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20130108
20130108
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Search Results 0 to 16 of about 17 (some duplicates have been removed)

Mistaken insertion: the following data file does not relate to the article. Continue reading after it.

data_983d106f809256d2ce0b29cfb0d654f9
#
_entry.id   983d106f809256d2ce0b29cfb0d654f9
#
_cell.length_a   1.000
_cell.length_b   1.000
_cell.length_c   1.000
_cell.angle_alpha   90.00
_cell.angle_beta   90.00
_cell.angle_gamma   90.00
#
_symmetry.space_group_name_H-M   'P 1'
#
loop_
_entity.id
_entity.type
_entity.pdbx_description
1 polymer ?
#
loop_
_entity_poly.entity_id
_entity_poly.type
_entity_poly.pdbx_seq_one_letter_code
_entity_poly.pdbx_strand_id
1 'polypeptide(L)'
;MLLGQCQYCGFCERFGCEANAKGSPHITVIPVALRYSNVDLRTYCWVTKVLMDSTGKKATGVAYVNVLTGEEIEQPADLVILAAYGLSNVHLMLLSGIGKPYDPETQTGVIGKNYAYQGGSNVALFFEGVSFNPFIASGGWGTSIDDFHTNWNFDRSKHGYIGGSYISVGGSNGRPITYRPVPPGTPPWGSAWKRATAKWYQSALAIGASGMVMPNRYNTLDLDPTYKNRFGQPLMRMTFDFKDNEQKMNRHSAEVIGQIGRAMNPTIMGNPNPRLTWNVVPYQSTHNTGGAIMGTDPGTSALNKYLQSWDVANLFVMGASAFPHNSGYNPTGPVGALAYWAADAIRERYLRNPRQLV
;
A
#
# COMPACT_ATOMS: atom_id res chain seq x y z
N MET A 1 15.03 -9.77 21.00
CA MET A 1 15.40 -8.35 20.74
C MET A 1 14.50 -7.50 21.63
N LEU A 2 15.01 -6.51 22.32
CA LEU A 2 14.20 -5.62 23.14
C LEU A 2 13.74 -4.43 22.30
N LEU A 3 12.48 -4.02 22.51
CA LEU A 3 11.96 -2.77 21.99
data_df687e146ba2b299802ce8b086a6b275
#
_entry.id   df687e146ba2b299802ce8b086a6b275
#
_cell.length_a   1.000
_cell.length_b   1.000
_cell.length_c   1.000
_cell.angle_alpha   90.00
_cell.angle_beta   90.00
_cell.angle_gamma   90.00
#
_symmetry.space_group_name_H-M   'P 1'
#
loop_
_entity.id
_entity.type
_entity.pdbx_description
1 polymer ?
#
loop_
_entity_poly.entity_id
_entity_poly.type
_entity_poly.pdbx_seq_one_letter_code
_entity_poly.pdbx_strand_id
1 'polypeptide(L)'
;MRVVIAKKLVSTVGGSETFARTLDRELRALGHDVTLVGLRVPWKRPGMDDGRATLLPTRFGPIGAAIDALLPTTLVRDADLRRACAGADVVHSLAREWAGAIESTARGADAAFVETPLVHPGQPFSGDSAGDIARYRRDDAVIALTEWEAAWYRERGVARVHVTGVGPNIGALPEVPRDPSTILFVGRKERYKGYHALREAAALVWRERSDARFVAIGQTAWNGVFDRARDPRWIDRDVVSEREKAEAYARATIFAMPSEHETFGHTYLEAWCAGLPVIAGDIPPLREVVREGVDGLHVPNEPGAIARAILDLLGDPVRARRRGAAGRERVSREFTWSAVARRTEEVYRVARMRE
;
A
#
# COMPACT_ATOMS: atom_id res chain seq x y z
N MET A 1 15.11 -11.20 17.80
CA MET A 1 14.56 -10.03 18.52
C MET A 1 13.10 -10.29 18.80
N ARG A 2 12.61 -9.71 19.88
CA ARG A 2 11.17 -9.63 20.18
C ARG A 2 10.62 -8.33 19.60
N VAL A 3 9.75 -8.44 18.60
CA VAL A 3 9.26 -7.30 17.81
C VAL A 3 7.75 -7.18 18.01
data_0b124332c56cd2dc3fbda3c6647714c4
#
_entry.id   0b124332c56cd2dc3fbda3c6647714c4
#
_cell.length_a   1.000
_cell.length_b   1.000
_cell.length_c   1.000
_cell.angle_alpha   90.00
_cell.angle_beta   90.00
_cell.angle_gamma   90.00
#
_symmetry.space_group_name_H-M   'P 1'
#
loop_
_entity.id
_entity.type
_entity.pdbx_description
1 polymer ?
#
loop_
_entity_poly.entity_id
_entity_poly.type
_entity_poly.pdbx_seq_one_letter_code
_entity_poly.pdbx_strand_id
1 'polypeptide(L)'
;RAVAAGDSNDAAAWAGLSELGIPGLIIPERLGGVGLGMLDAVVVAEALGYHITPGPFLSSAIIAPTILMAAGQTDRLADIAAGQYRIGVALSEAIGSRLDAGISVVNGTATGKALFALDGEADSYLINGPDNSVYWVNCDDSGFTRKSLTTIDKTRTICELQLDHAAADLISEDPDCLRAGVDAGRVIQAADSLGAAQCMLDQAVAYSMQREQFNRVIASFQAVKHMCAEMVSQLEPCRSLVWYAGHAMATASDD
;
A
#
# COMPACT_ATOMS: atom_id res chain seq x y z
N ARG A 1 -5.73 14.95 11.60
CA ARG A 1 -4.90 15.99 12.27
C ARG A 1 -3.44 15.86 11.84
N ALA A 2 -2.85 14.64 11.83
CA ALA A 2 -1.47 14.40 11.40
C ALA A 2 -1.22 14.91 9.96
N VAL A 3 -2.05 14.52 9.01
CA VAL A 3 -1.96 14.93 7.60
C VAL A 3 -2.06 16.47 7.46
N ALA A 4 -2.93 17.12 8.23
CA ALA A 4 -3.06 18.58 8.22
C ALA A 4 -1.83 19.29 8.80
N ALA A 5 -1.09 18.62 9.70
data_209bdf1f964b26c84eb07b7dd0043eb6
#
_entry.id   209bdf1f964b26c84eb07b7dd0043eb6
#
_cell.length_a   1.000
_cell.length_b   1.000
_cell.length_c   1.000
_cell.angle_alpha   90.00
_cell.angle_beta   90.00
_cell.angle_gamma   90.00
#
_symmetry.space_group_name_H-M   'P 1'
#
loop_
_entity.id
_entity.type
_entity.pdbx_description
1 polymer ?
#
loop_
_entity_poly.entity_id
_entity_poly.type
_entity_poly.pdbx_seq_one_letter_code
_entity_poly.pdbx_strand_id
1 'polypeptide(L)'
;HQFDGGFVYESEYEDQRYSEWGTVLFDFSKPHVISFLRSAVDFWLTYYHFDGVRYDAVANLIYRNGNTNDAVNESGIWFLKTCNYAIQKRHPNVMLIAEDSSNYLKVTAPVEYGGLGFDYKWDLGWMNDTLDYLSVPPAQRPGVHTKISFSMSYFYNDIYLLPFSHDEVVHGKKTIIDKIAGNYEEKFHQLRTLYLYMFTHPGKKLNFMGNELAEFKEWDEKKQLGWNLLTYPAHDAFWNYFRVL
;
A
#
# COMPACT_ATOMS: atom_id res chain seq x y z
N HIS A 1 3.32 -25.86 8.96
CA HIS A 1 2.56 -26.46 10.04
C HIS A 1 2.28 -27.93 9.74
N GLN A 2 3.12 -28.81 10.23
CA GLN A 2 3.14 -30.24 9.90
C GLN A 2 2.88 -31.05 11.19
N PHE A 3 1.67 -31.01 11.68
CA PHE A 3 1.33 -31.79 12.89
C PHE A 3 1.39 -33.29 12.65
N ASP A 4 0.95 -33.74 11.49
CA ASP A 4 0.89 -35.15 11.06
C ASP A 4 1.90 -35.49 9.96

of their base believes that shutting down the government or going -- not raising the debt ceiling, something like that, won't have any bad effect because government is so useless. >> so here is where we are where i see it. >> they've been led into a fantasy. >> republicans are saying you give us entitlements or we're going to do this. that's really what it measures down to right now where we are early in this conversation, less than 60 days away. john nichols, great to have you with us tonight. thank you so much. >>> there is a lot more coming up in the next half hour of "the ed show." stay with us. voices rise up against having a gun control discussion. >> that's way -- way in extreme of what i think is necessary or even should be talked about. >> but vice president joe biden's task force wants more than the assault weapons ban. we've got the details on the latest measures ahead. >>> dick cheney's right hand man is back in the mix. david addington pushed for legal powers for the bush administration, but now has a surprising new mission. >>> and filibuster reform may be in reach. >> senators